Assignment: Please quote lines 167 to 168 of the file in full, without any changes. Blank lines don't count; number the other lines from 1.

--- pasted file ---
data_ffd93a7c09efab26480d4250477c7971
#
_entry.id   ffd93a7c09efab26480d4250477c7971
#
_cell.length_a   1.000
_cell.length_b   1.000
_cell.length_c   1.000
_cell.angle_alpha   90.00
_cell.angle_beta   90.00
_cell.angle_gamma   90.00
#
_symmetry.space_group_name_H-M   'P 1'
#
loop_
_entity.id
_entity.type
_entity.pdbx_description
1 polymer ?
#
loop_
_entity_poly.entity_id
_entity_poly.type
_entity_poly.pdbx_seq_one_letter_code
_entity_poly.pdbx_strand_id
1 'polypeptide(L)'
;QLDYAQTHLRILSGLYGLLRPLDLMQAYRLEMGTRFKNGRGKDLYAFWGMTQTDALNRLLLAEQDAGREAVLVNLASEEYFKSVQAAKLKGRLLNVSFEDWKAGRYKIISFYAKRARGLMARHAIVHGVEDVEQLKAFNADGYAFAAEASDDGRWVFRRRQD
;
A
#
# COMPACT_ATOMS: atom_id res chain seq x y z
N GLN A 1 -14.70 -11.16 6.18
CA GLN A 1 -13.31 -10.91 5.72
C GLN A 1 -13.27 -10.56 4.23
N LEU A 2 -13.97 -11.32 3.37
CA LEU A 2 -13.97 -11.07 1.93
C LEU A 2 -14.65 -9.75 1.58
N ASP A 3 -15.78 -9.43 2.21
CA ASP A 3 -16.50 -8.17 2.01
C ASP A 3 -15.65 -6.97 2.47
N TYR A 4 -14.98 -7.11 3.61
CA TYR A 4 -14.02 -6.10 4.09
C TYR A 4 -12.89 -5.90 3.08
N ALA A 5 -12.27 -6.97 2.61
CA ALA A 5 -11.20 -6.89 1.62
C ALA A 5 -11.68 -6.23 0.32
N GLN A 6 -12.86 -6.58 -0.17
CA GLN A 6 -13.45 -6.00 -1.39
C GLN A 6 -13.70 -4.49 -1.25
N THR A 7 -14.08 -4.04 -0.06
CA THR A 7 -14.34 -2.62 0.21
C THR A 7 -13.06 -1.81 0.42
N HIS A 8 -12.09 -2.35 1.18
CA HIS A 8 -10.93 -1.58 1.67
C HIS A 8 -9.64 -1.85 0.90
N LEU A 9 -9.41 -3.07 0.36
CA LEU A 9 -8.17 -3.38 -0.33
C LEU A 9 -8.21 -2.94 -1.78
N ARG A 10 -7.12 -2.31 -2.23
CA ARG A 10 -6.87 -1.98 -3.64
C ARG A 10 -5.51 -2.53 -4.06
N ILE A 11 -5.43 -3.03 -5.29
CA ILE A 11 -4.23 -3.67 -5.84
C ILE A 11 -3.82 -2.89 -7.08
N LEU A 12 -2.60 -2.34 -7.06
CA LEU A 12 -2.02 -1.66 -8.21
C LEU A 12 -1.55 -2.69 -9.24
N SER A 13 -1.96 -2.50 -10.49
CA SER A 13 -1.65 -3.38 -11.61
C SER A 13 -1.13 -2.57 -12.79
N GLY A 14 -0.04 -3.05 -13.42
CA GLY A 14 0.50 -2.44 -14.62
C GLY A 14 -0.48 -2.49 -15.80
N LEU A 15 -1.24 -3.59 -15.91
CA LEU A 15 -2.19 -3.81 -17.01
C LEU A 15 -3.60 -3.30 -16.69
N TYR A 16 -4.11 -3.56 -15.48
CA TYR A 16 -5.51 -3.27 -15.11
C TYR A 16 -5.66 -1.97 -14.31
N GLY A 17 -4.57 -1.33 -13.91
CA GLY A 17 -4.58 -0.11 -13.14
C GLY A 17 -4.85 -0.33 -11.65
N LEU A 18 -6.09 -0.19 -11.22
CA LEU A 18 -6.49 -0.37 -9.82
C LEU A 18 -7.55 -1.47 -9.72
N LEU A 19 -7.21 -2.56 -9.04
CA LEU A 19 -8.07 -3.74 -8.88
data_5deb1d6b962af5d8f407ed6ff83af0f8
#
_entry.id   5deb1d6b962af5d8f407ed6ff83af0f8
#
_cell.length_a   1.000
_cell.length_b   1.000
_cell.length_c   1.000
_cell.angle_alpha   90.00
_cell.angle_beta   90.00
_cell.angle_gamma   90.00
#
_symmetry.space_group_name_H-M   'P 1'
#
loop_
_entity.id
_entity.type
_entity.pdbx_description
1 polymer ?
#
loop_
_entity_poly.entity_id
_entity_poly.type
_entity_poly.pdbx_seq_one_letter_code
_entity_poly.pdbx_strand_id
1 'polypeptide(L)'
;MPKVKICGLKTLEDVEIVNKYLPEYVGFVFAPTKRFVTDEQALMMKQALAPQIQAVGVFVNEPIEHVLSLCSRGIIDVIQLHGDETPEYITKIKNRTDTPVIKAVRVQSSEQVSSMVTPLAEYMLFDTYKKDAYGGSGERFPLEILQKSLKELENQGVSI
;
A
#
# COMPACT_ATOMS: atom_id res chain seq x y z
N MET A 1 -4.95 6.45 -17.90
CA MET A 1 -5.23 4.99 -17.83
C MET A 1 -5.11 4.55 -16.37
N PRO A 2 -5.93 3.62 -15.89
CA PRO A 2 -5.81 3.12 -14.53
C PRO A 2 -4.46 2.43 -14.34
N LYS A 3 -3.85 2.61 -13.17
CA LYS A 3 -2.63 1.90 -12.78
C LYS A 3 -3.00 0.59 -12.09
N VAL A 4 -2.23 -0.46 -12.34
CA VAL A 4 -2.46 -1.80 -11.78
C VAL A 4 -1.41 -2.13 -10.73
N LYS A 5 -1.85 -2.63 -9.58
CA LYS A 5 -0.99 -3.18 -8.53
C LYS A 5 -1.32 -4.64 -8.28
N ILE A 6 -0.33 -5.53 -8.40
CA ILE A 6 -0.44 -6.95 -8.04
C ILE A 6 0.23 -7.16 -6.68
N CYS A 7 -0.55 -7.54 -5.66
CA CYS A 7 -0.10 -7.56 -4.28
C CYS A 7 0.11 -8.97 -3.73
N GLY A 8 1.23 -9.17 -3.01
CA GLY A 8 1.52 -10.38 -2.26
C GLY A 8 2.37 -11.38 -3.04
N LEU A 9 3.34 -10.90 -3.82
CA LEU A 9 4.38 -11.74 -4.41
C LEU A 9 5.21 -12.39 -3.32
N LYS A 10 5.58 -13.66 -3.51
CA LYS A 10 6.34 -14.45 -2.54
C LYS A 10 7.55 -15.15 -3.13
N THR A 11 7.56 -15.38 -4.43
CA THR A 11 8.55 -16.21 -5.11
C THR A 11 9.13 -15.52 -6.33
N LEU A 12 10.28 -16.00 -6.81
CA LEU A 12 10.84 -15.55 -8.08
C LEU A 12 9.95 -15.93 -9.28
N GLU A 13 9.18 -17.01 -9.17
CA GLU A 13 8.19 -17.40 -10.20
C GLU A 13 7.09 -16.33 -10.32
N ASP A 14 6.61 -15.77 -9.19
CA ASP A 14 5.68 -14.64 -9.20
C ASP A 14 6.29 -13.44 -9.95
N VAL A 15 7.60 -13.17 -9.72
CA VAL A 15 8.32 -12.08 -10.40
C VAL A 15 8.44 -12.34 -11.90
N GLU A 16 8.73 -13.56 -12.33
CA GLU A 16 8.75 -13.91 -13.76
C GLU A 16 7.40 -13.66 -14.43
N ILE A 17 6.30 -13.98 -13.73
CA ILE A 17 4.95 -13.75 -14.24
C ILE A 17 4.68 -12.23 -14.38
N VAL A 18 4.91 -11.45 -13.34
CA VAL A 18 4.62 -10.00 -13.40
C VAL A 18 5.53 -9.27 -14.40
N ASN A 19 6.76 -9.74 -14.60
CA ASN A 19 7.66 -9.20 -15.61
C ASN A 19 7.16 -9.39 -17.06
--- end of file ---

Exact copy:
C ILE A 17 4.68 -12.23 -14.38
N VAL A 18 4.91 -11.45 -13.34